coinbase

It’s Only Been a Year, But Coinbase Has Closed Down its Chicago Office

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Remember when we were writing about cryptocurrency weekly, even daily? It was interesting to see the value climb and climb and climb, and in some cases bottom out. Or at least lose enough value that people were getting worried. I mean, you can’t blame them, it’s a similar thrill to playing the stock market. The whole idea that you might not get out of what you put into that investment can be terrifying. And while cryptocurrency still remains one of those big unknowns for people, I’d say that its popularity is declining. While I just said that buying crypto would be similar to playing the stock market, I meant only from an emotional perspective. The two systems are wildly different, and crypto is getting a bad rap from regulators.

Which makes you wonder if crypto is a viable type of currency? In fact, the prominent cryptocurrency exchange Coinbase is set to chose their Chicago office, just one year after it was opened. In addition, it will let go around 30 software engineers during the closure. The group had been tasked with building a special “matching engine” product for high frequency trading. But that product, according to a Coinbase spokesperson, is no longer a priority. Instead, the firm is set to focus on other products like over-the-counter trading and custody services.

This is bad news for Coinbase, who had an incredible 2018. In fact, they tripled their employee headcount to about 800 people, even though, the prices of cryptocurrency were falling and trading volumes declined dramatically. Is this indicative of the future for Coinbase, or just a setback? According to the company, it’s the latter, although I don’t see how. The layoffs were effective immediately, meaning, they needed to get rid of people in order to stay afloat. 2018 might have been good for Coinbase, but it was a long-running slump for the rest of the industry.

In 2017, we saw Bitcoin make its way up to $20,000, but in 2018 that bubble started to deflate. It was around that time that the value of cryptocurrencies fell 90% in value, which cut deeply into the revenue of companies like Coinbase, as they make most of their money from trading commissions. Even as the industry shows signs of recovery, with Bitcoin approaching $6,000 in recent weeks, Coinbase and others have been searching for fresh strategies and new sources of revenue.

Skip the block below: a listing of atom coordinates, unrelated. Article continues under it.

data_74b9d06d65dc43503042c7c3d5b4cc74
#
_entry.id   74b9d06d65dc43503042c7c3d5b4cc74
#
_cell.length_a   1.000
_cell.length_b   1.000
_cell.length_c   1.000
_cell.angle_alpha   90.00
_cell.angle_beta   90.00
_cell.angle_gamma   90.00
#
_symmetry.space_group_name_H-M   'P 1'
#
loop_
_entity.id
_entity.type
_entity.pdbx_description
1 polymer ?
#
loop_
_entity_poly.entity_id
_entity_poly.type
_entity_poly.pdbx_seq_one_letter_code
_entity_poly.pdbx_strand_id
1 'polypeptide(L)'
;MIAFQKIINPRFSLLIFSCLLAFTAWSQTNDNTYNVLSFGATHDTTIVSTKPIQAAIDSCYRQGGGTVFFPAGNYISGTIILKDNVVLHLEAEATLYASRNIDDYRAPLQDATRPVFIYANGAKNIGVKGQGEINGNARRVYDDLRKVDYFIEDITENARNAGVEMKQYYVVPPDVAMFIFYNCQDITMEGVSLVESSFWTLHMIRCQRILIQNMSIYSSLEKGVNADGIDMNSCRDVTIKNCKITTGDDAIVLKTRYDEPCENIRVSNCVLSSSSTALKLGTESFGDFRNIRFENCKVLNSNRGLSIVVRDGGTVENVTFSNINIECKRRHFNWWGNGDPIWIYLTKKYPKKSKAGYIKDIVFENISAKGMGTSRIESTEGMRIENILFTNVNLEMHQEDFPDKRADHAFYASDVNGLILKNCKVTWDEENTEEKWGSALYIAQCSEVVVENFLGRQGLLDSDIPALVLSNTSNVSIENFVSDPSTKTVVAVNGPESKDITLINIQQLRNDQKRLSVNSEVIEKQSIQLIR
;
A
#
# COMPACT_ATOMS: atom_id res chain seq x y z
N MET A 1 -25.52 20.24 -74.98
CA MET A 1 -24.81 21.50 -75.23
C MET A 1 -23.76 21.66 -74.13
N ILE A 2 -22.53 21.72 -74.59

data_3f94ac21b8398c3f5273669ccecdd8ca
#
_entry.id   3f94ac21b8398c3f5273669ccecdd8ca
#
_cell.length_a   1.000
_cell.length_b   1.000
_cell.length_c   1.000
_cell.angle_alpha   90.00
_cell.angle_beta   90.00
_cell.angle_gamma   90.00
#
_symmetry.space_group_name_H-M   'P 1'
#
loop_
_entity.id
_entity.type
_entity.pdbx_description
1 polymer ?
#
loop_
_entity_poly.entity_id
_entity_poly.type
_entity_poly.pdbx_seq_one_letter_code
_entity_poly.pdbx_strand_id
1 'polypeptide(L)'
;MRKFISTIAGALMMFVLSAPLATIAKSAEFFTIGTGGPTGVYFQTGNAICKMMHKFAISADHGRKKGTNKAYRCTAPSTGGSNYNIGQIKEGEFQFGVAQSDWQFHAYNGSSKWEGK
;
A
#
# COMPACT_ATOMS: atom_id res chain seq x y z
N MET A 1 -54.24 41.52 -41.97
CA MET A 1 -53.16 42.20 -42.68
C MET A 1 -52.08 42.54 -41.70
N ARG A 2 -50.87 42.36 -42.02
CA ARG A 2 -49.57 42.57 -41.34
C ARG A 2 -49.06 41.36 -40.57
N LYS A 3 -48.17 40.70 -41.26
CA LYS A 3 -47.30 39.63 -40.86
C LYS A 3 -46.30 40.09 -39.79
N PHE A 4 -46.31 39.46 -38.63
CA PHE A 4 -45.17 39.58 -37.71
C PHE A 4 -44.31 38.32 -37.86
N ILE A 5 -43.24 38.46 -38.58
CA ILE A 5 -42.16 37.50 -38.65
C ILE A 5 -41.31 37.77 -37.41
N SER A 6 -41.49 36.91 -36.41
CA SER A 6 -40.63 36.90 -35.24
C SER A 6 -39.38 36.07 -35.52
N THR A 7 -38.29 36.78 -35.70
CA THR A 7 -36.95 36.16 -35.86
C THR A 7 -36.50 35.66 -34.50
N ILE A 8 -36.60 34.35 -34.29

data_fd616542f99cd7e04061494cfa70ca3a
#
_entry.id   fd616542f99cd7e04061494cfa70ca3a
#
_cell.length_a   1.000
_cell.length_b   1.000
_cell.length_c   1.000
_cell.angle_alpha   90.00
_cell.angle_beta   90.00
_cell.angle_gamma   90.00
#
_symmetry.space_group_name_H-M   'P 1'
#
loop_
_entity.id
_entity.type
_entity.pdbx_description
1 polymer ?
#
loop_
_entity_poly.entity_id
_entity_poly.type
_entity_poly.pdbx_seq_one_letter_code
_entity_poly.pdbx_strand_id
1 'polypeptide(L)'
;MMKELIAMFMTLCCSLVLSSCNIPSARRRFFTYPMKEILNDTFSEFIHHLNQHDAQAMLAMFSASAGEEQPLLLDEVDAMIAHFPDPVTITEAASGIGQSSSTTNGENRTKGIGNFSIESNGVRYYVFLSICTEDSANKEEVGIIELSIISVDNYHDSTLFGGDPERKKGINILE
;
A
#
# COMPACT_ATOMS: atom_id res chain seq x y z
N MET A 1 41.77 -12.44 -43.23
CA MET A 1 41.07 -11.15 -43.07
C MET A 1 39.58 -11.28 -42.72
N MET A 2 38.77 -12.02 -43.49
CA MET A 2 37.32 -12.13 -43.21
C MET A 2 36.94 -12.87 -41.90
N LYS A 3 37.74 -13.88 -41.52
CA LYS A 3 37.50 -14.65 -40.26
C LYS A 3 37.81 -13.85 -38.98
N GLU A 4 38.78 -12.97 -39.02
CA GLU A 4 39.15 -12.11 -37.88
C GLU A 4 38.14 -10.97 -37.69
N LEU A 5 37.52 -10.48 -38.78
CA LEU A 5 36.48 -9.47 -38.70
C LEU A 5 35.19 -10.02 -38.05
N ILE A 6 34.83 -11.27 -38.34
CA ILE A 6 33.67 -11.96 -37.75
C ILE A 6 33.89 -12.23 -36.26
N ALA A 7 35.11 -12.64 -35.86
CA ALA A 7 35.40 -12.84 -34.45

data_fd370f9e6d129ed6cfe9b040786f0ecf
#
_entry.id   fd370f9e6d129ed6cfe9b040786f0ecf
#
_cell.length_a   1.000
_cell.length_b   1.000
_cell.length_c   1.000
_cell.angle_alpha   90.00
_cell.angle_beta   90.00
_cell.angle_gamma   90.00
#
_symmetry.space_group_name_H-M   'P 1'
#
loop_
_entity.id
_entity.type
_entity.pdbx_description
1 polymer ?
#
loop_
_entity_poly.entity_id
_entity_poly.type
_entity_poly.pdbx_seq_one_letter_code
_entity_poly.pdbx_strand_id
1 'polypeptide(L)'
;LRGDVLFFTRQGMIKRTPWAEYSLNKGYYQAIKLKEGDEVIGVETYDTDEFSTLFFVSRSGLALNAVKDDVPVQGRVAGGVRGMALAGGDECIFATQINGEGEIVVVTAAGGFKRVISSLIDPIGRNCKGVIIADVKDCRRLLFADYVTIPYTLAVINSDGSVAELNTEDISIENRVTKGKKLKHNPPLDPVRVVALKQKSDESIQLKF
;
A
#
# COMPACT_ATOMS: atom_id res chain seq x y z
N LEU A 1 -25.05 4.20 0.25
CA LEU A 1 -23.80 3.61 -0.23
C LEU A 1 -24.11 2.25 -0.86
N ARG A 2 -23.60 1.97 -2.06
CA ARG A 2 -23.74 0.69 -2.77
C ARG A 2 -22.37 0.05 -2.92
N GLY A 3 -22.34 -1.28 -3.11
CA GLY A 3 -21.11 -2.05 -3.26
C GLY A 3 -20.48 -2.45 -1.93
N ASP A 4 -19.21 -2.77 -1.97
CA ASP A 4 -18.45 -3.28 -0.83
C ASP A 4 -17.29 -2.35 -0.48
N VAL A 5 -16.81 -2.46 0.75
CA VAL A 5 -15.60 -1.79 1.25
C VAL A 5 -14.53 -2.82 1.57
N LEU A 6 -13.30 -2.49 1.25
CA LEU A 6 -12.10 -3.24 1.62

Coinbase is reporting that they will locate a “small number” of their Chicago-based matching engine developers to their main office in San Francisco, as well as maintain a remote sales force in the city. Last September, Coinbase opened a New York office, which catered to institutional clients. At that time, it reportedly hired 100 staff and taking them from powerhouses like the New York Stock Exchange, Barclays and Citigroup. But since then, they have done some kind of “restructuring” as have many other blockchain startups.

What does all this mean for cryptocurrency? I think cryptocurrency had a good run back in 2017, but as I said then, I feel that the currency itself isn’t sustainable. No one was really “buying” into it in a large scale kind of way. Meaning, it was living as this underground type currency, that your average consumer didn’t quite understand. It wasn’t tangible, and people were getting kidnapped as a result. All in all, I’m not surprised that we’ve landed where we have when it comes to cryptocurrency. Whether or not it will make a resurgence is something I can’t answer.